Source: Waterfront Solicitors LLP via mondaq.com 31 August 2017
“In good news for brand owners, the UK Supreme Court has decided that the distribution of grey market goods without the consent of the brand owner is a criminal offence.
So called grey market goods, also referred to as parallel imports, are goods which have been manufactured by or with the consent of the brand owner but sold without the brand owner’s consent – in other words, they are authentic products sold by unlicensed resellers. For example, Gucci might manufacture particular styles of watch for sale only in France. If a third party buys these watches and sells them in the UK without Gucci’s consent, the watches will be “grey” goods. They are distinct from counterfeit goods, which are simply fakes.
Brand owners have long been able to enforce their trade mark rights in the civil courts with respect to counterfeit goods and grey market goods. It is also established law that dealing in counterfeit products is a criminal offence.
In the recent case of R v M & Ors  UKSC 58, the Supreme Court was asked to decide whether dealing in grey market goods is also a criminal offence.”
Source: Wanhuida Peksung via International Law Office, 4 September 2017
“The Beijing High People’s Court recently granted protection to the three-dimensional (3D) bottle and device marks covering Chivas Holding (IP) Limited’s Chivas Regal label and packaging and held that the accused product, which featured a decoration similar to Chivas’s trademarks, constituted trademark infringement.”
“Brand owners should strengthen their Chinese trademark portfolio by registering not only their name, but also the label, packaging and shape of their bottles as 3D trademarks.”
This launch comes as the firm has achieved double digit growth for the third year running.
The continued popularity of entrepreneurial business trends such as crowd-funding has led to a surge in interest in brand and invention protection generally and increased client opportunities for Wynne-Jones IP.
The new London office will also accommodate the UK Head Office of Aipex BV, the pan-European IP law firm that Wynne-Jones IP owns in conjunction with a small number of other prominent European IP firms.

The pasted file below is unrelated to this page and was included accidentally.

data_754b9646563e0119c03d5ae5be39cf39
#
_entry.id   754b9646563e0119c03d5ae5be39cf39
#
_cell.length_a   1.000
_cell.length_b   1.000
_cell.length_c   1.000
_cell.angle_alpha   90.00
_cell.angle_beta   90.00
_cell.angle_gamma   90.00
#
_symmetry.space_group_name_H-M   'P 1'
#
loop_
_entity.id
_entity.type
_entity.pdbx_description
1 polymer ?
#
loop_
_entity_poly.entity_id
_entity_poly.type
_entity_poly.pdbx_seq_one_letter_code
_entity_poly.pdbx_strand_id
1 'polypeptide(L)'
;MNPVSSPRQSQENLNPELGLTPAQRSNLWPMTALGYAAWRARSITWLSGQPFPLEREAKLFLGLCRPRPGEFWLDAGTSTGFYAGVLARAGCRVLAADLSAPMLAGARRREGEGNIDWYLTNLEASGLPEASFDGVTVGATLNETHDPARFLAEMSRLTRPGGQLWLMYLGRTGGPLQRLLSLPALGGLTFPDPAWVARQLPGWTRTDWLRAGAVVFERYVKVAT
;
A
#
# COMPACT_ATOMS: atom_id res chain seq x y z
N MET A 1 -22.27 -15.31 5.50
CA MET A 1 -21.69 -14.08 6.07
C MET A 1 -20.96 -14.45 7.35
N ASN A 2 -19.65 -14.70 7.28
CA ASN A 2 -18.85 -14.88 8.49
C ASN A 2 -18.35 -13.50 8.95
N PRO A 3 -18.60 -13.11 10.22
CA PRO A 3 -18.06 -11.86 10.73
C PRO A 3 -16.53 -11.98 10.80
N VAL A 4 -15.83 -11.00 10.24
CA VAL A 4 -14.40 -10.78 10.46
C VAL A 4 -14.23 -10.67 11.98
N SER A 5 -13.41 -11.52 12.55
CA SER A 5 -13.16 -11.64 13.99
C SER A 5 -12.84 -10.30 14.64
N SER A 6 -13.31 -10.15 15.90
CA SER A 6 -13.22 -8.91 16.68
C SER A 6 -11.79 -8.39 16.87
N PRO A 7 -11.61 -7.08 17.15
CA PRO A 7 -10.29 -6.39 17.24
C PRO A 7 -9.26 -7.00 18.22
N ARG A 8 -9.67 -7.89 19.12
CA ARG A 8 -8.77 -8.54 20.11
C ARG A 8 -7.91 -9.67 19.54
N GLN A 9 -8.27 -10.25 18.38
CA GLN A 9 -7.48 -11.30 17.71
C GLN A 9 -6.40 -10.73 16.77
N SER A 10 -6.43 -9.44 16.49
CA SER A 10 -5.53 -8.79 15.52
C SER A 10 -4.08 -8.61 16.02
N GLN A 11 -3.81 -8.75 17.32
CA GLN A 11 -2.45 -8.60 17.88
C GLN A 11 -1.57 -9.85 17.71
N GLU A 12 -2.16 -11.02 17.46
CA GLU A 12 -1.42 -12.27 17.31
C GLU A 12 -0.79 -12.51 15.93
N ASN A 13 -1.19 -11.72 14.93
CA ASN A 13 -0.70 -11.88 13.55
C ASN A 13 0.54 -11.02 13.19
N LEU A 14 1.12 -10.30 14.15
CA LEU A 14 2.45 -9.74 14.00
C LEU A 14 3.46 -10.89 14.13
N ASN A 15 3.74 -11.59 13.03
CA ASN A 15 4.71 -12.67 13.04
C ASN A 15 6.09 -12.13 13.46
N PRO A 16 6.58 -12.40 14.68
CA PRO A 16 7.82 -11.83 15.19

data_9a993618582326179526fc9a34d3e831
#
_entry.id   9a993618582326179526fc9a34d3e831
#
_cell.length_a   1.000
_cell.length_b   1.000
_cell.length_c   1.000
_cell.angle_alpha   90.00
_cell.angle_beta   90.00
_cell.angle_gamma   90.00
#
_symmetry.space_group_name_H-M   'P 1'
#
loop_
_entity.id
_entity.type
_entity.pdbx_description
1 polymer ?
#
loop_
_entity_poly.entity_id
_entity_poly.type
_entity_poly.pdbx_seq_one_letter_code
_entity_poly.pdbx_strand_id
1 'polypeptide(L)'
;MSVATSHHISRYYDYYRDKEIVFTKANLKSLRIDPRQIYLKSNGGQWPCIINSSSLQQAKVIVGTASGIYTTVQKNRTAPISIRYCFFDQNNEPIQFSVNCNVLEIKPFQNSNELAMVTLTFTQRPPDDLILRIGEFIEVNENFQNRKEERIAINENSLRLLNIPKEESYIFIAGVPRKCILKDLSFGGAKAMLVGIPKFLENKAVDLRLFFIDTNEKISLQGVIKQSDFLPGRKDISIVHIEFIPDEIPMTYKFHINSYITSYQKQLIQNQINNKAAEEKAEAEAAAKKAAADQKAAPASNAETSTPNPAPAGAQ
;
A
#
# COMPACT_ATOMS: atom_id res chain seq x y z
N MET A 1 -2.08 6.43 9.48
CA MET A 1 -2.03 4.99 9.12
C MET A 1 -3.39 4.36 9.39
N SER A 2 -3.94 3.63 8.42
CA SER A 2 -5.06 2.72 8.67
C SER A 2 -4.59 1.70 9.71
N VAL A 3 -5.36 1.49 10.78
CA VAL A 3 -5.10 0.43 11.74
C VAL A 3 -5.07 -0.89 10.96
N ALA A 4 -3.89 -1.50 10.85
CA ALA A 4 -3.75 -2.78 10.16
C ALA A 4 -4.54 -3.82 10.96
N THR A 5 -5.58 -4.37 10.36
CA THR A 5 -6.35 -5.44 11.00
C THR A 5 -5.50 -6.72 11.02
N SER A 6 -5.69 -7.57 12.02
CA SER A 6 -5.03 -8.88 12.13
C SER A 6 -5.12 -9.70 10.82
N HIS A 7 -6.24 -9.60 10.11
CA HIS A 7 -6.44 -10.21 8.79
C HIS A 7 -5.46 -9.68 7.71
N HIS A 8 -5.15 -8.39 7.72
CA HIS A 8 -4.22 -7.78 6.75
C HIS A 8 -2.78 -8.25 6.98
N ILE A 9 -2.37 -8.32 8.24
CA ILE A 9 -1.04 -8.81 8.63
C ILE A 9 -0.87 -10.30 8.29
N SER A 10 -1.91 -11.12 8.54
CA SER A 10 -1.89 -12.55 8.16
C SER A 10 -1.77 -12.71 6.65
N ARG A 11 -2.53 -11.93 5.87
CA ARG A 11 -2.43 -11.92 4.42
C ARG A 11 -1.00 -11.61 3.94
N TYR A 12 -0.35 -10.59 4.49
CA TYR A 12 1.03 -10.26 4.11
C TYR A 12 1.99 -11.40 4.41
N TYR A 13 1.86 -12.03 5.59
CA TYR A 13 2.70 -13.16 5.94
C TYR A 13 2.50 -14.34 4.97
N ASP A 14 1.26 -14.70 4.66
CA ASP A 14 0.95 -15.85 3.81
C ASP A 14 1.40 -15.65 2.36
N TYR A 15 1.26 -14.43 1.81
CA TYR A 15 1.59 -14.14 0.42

The office will be headed up by Partner Victor Caddy, who has more than twenty years’ experience as a Trade Mark and Design Attorney and Litigator.
Commenting on the opening of the London office, Caddy said: “A year ago, we set out to launch our first London office within four years and have achieved this in less than twelve months.
“This is thanks to the high quality of the team we have managing our business planning, and the dedication and enthusiasm of all our staff.
“Aipex is a ready-made solution to intellectual property challenges of Brexit, and, for Aipex to open a London Head Office at this time is a no-brainer”.
Source: ENSafrica via monaq.com
This article is of local interest to me.
“The recent storm in the UK about Scottish craft brewing company BrewDog’s decision to invoke its trade mark rights against much smaller rivals highlights the difficulties and negative repercussions that can arise when it comes to enforcing trade mark rights.
So, when BrewDog started pursuing much smaller companies on trade mark issues it became a major story, with people seeing their actions as hypocritical.
The allegation that it was acting like ”just another multinational corporate machine” stung, and the company made it known that one of the two founding partners would personally take care of the situation.
It went on to blame its lawyers for the whole debacle, claiming they had been overzealous and stating that: ”Although they wear suits and are mostly sensible folks, lawyers can sometimes go a bit crazy and forget the kind of business we are and how we behave. They are sorry for their actions and we have put them on washing up duty for a week.”
Trade mark rights are, of course, enormously important, and they should be enforced. But a thoughtful and nuanced approach is often required.
In the case of a company that has a very particular image (like BrewDog), that approach should include a consideration of the brand’s DNA.”
Source: RPC London via the International Law Office June 13 2016
This article may be of passing interest to those of us that deal with the transfer pricing of IP as it involves the intricacies of a trademark dispute and the registration of “series marks”, plus it’s a David & Goliath story where David seems to have come out on top again.
The UK Court of Appeal recently ruled on an outstanding aspect of the appeal brought by Twentieth Century Fox in the ‘Glee’ trademark dispute. The issue had the potential to have much wider implications for UK trademarks since it relates to the compatibility of Section 41 of the Trademark Act 1994 – which allows the registration of series marks – with EU law.
The Court of Appeal’s confirmation of the legality of Section 41 of the Trademark Act will come as a relief to owners of series marks. Provided that such marks are sufficiently similar to meet the qualifying conditions set out in Section 41 of the Trademark Act, they are individually entitled to the protection afforded to every trademark under EU law; and being able to register and renew such marks as a series provides administrative cohesion and consolidation.